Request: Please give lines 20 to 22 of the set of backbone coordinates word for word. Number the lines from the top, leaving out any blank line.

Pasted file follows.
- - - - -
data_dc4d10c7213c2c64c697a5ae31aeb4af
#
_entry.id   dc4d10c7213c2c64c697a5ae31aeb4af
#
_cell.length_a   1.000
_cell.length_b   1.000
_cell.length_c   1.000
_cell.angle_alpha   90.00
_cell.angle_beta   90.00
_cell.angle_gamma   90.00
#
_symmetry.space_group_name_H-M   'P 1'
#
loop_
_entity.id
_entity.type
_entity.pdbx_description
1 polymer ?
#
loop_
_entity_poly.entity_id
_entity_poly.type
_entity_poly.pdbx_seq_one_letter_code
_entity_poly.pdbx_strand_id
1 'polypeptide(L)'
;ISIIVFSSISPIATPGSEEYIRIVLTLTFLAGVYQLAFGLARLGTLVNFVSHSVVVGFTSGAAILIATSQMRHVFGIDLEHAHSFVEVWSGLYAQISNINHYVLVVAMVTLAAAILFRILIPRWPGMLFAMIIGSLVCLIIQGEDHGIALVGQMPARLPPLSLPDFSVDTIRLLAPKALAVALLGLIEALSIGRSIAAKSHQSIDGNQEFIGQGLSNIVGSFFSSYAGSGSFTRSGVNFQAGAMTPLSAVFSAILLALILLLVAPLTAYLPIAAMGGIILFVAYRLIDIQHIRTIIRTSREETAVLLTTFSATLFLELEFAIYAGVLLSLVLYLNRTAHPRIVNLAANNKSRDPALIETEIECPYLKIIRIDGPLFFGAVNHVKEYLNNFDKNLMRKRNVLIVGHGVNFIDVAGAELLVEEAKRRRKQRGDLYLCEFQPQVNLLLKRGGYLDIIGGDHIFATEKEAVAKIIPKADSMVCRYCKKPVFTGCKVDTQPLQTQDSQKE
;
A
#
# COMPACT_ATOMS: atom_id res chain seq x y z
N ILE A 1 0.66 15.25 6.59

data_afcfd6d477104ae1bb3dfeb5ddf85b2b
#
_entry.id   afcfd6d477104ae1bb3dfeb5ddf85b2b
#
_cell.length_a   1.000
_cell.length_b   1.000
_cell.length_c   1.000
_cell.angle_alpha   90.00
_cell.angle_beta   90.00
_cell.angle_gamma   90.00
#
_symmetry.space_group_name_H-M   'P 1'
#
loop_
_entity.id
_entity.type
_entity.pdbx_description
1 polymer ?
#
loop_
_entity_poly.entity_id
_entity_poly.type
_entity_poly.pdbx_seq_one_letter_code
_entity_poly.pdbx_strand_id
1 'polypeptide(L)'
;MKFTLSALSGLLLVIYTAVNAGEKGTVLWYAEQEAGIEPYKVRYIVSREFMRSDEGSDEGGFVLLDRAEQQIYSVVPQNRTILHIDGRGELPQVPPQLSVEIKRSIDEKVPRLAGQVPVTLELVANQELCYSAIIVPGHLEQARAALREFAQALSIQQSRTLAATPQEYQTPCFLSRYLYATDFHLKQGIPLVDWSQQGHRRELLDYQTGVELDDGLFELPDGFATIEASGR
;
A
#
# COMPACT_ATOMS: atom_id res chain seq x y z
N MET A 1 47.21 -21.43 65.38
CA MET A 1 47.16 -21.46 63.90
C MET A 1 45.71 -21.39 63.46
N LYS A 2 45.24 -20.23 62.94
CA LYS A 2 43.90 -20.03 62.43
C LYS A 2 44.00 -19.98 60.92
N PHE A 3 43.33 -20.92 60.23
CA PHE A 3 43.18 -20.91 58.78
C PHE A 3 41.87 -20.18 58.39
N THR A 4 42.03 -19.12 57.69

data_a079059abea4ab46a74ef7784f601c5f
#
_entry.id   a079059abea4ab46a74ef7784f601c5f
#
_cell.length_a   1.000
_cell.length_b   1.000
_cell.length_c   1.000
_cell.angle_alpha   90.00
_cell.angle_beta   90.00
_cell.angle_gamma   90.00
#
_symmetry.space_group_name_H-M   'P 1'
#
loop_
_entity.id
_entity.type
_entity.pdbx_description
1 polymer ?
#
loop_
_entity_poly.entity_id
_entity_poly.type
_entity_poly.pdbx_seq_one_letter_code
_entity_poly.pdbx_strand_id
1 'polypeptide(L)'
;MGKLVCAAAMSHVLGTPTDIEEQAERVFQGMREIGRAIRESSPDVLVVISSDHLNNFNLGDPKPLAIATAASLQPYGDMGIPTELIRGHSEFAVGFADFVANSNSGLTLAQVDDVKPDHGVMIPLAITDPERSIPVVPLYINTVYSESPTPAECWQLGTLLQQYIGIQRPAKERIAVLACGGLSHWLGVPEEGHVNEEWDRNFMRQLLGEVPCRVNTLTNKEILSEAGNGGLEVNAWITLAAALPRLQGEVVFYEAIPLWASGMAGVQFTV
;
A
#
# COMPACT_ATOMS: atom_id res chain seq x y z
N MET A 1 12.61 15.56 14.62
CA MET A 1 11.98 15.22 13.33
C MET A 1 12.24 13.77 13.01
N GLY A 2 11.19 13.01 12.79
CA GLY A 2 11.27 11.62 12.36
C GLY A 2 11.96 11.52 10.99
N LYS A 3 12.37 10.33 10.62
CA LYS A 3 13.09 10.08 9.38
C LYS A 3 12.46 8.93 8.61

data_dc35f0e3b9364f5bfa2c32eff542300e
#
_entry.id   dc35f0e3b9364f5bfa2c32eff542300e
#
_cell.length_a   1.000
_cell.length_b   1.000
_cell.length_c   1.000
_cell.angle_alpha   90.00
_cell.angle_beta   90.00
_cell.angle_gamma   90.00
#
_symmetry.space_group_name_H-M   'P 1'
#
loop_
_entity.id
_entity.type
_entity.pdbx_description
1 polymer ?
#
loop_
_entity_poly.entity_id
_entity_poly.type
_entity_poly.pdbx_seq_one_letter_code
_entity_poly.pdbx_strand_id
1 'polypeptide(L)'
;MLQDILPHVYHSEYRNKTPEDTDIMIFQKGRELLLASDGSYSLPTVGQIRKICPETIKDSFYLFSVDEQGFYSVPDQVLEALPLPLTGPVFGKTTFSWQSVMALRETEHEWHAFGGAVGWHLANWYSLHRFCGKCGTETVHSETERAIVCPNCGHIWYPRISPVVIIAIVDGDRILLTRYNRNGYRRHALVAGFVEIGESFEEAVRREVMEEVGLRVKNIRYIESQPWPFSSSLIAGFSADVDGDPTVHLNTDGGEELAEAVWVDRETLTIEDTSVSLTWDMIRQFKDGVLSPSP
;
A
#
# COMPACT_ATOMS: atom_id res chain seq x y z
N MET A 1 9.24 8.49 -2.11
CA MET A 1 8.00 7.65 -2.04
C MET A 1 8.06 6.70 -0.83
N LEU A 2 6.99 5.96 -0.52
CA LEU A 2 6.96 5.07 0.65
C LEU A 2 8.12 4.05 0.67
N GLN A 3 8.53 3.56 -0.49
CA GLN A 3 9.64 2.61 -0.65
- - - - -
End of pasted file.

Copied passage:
loop_
_entity_poly.entity_id
_entity_poly.type